Altered Corneal Innervation and Ocular Surface Homeostasis in FHV-1-Exposed Cats: A Preliminary Study Suggesting Metaherpetic Disease
Published Web Locationhttps://doi.org/10.3389/fvets.2020.580414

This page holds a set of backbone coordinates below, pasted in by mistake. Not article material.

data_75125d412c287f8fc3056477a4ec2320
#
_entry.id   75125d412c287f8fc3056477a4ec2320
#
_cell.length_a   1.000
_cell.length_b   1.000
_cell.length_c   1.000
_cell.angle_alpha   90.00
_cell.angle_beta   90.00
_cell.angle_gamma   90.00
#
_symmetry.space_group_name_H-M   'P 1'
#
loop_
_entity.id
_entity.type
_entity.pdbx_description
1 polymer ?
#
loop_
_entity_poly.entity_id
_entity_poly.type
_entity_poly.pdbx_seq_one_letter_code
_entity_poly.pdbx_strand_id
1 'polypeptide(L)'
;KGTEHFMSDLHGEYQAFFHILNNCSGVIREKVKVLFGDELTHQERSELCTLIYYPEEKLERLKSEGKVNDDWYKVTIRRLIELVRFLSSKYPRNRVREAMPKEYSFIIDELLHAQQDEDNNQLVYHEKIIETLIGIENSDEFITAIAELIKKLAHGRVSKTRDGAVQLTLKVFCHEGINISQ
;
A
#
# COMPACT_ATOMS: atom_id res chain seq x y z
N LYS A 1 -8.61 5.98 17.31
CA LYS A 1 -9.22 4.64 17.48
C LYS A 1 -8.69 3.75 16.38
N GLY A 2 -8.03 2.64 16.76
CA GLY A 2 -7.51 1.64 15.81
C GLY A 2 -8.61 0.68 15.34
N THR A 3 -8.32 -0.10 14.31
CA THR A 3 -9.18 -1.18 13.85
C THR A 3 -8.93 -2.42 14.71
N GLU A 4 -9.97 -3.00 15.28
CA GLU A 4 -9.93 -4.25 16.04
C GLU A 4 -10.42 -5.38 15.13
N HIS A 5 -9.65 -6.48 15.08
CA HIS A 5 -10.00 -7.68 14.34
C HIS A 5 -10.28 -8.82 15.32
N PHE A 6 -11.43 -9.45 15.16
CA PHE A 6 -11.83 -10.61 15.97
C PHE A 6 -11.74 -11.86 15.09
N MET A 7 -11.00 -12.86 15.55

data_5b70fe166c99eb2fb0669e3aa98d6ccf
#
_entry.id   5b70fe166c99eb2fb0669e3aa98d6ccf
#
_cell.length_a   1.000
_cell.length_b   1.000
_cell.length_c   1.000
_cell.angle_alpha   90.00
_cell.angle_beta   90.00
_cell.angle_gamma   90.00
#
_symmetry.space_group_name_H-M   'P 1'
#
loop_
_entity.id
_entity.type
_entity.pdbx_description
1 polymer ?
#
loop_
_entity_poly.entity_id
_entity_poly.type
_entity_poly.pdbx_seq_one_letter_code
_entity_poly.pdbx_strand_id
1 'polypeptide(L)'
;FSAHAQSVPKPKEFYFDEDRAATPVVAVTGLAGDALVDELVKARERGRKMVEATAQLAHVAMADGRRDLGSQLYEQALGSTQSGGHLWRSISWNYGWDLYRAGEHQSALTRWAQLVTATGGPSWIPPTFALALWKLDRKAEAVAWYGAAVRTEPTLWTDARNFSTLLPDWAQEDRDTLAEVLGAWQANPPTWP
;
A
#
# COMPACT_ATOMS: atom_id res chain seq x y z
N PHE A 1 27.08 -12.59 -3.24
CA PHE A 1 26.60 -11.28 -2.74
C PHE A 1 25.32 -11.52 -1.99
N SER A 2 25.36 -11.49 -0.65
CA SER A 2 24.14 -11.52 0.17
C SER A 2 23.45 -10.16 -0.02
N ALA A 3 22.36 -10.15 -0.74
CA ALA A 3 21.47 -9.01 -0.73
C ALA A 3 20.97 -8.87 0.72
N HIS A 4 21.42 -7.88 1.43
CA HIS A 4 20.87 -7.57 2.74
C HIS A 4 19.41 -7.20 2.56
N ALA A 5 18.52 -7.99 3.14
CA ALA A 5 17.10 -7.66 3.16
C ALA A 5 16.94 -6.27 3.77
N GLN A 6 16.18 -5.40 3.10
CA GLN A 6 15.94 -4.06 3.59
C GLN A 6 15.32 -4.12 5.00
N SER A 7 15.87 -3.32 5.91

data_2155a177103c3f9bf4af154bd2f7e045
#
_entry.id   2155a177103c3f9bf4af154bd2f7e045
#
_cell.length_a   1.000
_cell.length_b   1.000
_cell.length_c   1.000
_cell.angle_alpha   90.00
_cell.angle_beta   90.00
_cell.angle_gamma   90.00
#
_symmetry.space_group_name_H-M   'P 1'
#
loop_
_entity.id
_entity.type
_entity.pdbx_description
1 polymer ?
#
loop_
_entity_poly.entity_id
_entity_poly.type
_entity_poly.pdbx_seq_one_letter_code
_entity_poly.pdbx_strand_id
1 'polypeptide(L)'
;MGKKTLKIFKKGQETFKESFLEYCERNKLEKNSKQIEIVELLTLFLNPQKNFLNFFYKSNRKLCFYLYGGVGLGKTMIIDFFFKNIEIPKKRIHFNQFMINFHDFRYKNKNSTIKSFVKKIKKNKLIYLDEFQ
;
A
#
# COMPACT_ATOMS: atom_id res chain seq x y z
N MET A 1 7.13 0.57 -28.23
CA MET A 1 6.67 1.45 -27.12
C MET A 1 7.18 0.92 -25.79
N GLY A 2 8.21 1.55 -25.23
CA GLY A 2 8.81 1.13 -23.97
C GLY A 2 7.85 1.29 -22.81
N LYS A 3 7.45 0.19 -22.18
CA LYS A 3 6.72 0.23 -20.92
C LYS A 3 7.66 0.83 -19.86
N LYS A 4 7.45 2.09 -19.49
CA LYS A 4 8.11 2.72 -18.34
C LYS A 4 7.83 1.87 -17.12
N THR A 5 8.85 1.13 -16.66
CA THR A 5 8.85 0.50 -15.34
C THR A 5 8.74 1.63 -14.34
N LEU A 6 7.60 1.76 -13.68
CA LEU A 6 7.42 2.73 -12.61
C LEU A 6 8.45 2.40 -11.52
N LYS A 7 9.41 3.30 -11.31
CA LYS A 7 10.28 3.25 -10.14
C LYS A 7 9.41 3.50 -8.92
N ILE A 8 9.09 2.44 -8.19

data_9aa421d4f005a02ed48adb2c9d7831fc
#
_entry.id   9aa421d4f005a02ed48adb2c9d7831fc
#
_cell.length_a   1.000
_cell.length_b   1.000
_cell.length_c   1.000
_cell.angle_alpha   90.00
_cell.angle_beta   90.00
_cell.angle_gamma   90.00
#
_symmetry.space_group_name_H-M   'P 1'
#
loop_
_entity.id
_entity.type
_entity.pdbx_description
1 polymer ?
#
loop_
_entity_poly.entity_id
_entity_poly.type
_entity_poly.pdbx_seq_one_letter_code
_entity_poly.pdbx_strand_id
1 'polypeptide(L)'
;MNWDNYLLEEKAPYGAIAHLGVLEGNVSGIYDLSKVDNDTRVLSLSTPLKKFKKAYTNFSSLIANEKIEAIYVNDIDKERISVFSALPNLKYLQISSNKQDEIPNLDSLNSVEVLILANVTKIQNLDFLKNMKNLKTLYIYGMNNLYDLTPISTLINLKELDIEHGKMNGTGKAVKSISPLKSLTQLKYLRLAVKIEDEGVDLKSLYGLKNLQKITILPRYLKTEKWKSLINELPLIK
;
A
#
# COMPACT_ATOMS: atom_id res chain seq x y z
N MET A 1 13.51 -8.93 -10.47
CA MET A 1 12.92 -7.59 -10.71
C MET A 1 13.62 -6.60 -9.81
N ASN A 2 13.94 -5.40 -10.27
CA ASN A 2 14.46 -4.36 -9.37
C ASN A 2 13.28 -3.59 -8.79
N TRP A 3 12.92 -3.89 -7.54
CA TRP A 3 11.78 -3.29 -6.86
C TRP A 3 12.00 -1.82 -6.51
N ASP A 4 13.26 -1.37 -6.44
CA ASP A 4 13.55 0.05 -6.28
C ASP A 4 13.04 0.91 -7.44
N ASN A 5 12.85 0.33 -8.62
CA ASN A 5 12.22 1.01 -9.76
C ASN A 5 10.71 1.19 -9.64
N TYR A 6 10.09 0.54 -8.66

Metaherpetic disease is recognized in humans affected by herpes simplex virus-1 but is not reported in cats affected by feline herpesvirus-1 (FHV-1) despite the high prevalence of herpetic disease in this species and strong similarities in viral biology between alphaherpesviruses of humans and cats. This preliminary work evaluated cats naïve to FHV-1 (n = 9 cats, 18 eyes; control population) and cats naturally exposed to FHV-1 (n = 4 cats, 7 eyes), as confirmed by serologic testing and review of medical records. Antemortem assessment included clinical scoring, blink rate, corneal aesthesiometry, tear film breakup time (TFBUT), and Schirmer tear test-1 (STT-1) with or without the nasolacrimal reflex. Post-mortem assessment involved confocal microscopy of the corneas and evaluation of corneal nerves with ImageJ. Groups were compared with Student's t-tests and results are presented as mean ± standard deviation. Compared to control, herpetic cats had significantly higher (P ≤ 0.010) clinical scores (0.2 ± 0.4 vs. 4.6 ± 2.8) and response to nasolacrimal stimulation (7.8 ± 10.8% vs. 104.8 ± 151.1%), significantly lower (P < 0.001) corneal sensitivity (2.9 ± 0.6 cm vs. 1.4 ± 0.9 cm), STT-1 (20.8 ± 2.6 mm/min vs. 10.6 ± 6.0 mm/min), TFBUT (12.1 ± 2.0 s vs. 7.1 ± 2.9 s), and non-significantly lower blink rate (3.0 ± 1.5 blinks/min vs. 2.7 ± 0.5 blinks/min; P = 0.751). All parameters evaluated for corneal nerves (e.g., nerve fiber length, branching, occupancy) were notably but not significantly lower in herpetic vs. control cats (P ≥ 0.268). In sum, cats exposed to FHV-1 had signs suggestive of corneal hypoesthesia and quantitative/qualitative tear film deficiencies when compared to cats naïve to the virus. It is possible these are signs of metaherpetic disease as reported in other species.